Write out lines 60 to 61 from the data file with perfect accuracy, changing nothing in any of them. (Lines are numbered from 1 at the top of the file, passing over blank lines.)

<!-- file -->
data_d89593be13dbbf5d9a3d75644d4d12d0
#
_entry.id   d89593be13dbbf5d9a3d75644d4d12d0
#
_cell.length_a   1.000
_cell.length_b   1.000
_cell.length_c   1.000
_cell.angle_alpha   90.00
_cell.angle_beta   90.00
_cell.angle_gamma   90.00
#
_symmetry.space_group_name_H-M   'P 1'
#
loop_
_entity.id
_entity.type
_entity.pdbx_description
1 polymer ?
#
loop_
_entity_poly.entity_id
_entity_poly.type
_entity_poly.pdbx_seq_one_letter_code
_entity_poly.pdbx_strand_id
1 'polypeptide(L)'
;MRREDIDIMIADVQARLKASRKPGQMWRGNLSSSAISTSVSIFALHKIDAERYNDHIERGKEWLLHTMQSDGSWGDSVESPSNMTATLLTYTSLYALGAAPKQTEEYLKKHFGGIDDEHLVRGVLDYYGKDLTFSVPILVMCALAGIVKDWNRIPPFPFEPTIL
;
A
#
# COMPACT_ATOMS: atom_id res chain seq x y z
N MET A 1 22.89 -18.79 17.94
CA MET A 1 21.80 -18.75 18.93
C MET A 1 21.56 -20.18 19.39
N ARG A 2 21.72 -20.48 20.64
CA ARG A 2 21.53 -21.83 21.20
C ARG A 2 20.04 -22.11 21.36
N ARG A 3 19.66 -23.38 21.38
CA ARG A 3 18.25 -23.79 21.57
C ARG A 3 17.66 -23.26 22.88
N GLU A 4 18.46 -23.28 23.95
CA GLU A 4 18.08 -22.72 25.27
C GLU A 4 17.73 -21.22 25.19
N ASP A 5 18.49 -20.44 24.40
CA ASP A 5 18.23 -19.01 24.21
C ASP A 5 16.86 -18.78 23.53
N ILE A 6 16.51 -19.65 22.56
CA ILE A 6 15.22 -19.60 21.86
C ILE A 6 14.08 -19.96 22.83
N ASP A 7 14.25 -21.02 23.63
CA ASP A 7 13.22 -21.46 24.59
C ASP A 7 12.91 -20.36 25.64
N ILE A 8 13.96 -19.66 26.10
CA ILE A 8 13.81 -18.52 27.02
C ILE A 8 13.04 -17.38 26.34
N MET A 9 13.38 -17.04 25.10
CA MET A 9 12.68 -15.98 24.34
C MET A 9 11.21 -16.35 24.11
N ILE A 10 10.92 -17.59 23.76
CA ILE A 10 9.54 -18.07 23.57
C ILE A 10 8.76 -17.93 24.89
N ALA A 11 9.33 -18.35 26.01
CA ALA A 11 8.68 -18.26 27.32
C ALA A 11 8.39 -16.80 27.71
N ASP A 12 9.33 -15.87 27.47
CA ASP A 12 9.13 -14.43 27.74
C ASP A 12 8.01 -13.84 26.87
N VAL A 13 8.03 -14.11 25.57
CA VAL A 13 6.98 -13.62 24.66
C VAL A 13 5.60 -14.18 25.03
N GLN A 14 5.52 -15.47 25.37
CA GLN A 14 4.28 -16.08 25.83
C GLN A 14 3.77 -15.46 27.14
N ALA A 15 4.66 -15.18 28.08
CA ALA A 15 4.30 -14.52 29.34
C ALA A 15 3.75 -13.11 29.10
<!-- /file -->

C ILE A 10 8.76 -17.93 24.89
N ALA A 11 9.33 -18.35 26.01